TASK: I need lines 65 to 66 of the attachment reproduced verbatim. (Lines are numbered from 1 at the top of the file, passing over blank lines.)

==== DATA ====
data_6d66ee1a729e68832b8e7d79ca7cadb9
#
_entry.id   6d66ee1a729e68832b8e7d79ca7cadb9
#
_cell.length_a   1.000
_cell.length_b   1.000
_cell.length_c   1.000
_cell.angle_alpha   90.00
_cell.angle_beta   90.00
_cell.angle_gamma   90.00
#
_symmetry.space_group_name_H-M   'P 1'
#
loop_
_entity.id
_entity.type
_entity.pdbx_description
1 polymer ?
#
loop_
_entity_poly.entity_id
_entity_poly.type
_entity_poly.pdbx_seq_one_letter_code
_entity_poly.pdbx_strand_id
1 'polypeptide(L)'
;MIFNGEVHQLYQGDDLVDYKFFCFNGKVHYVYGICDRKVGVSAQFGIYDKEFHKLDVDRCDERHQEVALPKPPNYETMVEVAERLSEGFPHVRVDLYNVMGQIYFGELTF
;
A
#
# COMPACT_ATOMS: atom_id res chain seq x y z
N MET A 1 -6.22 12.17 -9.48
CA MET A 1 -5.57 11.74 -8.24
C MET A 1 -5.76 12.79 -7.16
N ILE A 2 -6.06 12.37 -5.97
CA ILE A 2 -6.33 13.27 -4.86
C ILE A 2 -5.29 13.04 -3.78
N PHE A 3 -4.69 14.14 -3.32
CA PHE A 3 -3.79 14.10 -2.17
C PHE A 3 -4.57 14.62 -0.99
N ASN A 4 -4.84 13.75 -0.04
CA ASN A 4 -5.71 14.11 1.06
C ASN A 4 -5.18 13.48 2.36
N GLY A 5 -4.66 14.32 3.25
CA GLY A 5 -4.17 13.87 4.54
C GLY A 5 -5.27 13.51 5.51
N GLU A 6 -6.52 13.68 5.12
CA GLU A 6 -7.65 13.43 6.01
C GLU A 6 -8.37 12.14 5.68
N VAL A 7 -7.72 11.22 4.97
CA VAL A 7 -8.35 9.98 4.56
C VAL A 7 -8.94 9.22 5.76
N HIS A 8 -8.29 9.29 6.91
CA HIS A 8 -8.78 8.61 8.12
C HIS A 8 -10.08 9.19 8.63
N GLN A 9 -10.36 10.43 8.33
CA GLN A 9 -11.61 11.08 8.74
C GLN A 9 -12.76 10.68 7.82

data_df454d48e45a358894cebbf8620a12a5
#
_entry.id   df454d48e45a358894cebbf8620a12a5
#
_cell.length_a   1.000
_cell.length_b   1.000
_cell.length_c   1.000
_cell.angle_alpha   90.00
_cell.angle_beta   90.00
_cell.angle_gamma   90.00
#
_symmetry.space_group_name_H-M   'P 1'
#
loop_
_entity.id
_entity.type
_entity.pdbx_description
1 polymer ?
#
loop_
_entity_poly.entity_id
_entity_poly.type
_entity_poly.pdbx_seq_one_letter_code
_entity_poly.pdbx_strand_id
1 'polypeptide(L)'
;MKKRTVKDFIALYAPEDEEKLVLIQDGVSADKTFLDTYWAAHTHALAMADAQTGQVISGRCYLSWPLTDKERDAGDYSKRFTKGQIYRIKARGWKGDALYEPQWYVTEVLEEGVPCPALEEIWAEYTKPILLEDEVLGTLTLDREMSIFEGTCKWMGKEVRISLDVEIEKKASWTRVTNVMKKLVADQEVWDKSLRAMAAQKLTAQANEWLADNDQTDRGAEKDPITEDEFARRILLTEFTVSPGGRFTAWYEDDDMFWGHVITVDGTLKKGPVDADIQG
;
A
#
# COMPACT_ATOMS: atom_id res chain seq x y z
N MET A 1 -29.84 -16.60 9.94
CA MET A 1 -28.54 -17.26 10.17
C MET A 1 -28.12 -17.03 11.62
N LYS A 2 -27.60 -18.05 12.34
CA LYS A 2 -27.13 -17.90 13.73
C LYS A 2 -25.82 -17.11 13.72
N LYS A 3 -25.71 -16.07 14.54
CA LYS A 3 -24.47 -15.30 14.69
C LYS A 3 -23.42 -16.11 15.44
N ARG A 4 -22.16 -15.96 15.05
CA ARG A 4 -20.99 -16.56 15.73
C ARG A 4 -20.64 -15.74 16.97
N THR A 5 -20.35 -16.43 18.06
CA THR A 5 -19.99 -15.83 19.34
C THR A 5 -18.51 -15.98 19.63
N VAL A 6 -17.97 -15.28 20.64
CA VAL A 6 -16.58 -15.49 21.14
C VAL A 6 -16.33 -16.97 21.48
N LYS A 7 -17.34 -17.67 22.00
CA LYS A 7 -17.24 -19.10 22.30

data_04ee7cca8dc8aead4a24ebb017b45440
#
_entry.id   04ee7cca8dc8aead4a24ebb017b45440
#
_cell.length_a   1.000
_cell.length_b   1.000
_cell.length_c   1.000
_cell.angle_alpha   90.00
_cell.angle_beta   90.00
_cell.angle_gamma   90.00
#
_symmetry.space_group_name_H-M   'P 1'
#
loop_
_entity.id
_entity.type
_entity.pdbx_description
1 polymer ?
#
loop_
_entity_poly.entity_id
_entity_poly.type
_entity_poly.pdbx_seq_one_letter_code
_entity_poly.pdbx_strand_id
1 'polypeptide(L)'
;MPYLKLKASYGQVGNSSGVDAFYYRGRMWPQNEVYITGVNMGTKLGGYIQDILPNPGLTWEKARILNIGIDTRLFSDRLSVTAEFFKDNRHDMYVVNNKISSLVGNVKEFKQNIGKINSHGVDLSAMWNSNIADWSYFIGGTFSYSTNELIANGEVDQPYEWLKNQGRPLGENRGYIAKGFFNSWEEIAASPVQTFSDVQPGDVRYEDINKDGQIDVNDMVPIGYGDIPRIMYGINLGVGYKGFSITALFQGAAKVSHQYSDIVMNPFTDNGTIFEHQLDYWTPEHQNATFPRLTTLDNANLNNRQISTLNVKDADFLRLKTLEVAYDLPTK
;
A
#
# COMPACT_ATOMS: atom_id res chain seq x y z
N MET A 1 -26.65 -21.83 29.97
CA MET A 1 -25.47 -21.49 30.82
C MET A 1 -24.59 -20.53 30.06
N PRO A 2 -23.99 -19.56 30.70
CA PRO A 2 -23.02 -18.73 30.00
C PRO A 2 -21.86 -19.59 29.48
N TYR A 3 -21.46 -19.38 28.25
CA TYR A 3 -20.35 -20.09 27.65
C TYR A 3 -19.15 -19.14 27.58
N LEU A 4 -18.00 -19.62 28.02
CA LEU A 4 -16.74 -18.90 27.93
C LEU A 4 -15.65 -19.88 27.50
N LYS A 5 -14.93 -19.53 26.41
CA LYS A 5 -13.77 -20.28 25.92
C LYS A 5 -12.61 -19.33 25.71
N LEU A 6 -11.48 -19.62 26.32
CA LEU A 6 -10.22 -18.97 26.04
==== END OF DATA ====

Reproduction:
_cell.angle_alpha   90.00
_cell.angle_beta   90.00